Many families with children can claim Child Tax Credit. Working Tax Credit can help you pay for childcare and top up low earnings.
There is a calculator on the HMRC website to work out how much you might get. (see link at bottom of post)
Phone Number: 0345 300 3900
Having children puts a strain on the family budget, but the government provides cash to help. This comes in the form of Child Benefit and tax credits.
Tax credits depend on your household income (usually from the previous tax year), but even families with an income up to £58,175* a year or £63,350* if they have a baby under one, are eligible for some help.
Who can get tax credits?
There are two types of tax credit – you make one claim that covers both.
Child Tax Credit is tax-free income for households with children. There is a family element that most families get and a child element payable for each child. You get extra if your child has a disability.
Working Tax Credit is tax-free income for households where you and/or partner, if you have one, work but your income is fairly low. Families with children qualify provided you or your partner work at least 16 hours a week. Working Tax Credit includes a childcare element that can provide up to £240 a week towards the cost of childcare so that you can get out to work.
You may be able to claim Working Tax Credit while on maternity or paternity leave.
You count as being in work for the first 25 weeks of ordinary maternity leave, and the first 13 weeks of any additional maternity leave. You’re also treated as being in work for the two weeks of paternity leave.
You can therefore continue to get Working Tax Credit as long as you worked at least 16 hours a week immediately before you went on leave. If you go back to work immediately after your first 39 weeks of maternity leave are over, you can continue to claim Working Tax Credit.
Any further leave (whether paid or unpaid) you take after the first 39 weeks of maternity leave or the two weeks of paternity leave doesn’t count as being in work. So you may not be able to claim or continue receiving Working Tax Credit for this period unless you have a partner who is working at least 16 hours a week.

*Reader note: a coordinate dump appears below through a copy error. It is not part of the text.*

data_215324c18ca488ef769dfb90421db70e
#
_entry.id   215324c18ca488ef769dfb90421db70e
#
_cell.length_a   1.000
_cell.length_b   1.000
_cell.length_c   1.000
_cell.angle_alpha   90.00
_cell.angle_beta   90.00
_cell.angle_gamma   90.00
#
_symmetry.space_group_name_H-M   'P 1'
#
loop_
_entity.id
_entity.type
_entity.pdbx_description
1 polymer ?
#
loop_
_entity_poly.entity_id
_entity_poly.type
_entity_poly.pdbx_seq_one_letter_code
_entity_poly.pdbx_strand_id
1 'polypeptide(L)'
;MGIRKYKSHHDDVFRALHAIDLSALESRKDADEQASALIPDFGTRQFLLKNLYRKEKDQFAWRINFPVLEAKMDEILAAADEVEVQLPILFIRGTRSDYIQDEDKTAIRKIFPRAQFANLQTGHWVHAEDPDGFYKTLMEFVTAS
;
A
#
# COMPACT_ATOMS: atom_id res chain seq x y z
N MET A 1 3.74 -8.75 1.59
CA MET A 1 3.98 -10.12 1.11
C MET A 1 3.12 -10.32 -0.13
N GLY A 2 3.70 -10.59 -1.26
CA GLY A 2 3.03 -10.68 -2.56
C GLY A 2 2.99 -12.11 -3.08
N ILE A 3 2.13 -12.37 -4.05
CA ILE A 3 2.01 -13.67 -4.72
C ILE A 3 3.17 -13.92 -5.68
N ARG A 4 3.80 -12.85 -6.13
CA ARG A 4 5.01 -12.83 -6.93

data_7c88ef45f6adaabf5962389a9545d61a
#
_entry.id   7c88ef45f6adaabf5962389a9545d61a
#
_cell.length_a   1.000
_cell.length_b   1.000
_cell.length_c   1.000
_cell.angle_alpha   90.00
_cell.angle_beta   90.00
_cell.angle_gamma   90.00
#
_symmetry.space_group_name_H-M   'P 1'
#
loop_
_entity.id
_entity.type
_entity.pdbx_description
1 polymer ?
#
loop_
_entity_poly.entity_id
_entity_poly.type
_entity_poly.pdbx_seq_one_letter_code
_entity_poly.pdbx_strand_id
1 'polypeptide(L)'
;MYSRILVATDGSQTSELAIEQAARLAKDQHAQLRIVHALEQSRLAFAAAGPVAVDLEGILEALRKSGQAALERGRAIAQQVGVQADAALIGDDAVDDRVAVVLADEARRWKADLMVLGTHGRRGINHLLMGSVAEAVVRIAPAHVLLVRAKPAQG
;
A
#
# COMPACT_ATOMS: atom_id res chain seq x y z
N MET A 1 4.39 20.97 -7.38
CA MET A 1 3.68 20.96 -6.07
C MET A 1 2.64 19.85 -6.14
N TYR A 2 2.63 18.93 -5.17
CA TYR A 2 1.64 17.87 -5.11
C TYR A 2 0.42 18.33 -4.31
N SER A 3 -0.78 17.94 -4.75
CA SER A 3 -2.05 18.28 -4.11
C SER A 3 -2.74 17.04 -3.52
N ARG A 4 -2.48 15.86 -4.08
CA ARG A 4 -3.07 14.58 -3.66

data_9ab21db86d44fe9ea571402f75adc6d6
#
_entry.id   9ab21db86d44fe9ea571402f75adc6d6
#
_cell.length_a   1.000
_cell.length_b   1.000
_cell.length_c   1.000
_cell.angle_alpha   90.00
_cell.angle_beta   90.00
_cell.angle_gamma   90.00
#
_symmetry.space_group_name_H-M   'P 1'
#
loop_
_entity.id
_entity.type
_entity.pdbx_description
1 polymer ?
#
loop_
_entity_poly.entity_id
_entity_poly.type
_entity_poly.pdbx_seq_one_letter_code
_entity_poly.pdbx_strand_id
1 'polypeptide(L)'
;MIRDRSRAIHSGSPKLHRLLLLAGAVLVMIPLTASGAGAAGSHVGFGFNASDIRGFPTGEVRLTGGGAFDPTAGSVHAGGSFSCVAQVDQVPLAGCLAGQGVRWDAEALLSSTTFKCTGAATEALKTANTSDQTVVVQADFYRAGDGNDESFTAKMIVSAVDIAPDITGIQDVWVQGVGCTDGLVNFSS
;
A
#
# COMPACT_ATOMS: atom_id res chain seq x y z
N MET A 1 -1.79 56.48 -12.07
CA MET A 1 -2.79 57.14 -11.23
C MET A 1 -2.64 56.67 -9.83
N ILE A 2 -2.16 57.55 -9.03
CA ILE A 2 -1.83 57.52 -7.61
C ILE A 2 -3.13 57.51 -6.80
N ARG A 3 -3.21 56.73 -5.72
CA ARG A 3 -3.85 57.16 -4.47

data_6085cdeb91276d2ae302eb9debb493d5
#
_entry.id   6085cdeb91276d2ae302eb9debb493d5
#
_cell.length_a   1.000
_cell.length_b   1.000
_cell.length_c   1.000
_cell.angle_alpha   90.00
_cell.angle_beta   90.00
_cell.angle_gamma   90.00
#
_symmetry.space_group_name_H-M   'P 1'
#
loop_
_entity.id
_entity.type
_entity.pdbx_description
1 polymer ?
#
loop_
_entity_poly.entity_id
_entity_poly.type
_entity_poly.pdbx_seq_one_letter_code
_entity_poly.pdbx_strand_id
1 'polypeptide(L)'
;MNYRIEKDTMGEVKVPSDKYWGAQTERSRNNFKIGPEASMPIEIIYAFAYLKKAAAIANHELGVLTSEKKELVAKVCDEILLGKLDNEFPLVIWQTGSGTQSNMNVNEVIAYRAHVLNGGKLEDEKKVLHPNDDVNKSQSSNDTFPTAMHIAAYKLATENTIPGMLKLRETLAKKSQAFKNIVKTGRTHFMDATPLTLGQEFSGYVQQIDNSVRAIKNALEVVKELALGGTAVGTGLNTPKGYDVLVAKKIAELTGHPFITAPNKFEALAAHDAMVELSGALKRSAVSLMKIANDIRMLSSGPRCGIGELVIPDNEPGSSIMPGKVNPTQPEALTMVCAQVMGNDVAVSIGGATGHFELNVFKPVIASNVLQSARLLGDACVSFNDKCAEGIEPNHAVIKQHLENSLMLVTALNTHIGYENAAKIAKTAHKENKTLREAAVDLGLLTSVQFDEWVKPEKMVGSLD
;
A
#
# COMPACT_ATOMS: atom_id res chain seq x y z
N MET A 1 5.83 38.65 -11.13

If you are claiming Working Tax Credit and you don’t go back to work immediately after the first 39 weeks of maternity leave or the two weeks of paternity leave end, you need to let the Tax Credit Office know within 30 days. If you don’t, you may be paid too much money which you’ll have to pay back and you may have to pay a penalty.
Child Tax Credit Elements
||Who can get it
||All claimants with one child or more
|Family – baby addition
||Extra amount where there is a child under the age of one
||For each child
||Extra for a child who is blind or getting Disability Living Allowance (DLA)
|Severely disabled child
||Extra for a child getting the highest-rate care component of DLA
Working Tax Credit elements
||Who can get it
|Couple or lone parent
||Claimant who has a partner or single-parent claimant
||Claimant working at least 30 hours a week or their partner, if they have one, does. Couples with children can add together their working hours to reach the 30-hour threshold
||Claimant or partner at disadvantage getting a job because of disability and getting certain state help
||Claimant or partner qualifies for certain state help because of severe disablity
|50+ return to work
||Paid for first year where claimant is aged 50 or more and is returning to work after at least six months on state help. Higher rate where claimant works at least 30 hours a week
||£1,320 or £1,965
||Household paying childcare costs. Covers eligible costs up to £175 a week for one child or £300 a week for two or more. Must be approved childcare – for example registered childminder, nursery or after-school club. Where a couple claim, normally both must work at least 16 hours a week
||80% of eligible costs
* Rates shown are for the tax year 6 April 2010 to 5 April 2011.
Taken from The Consumer Financial Education Body
Tax credit calculator: www.hmrc.gov.uk/taxcredits/questionnaires.htm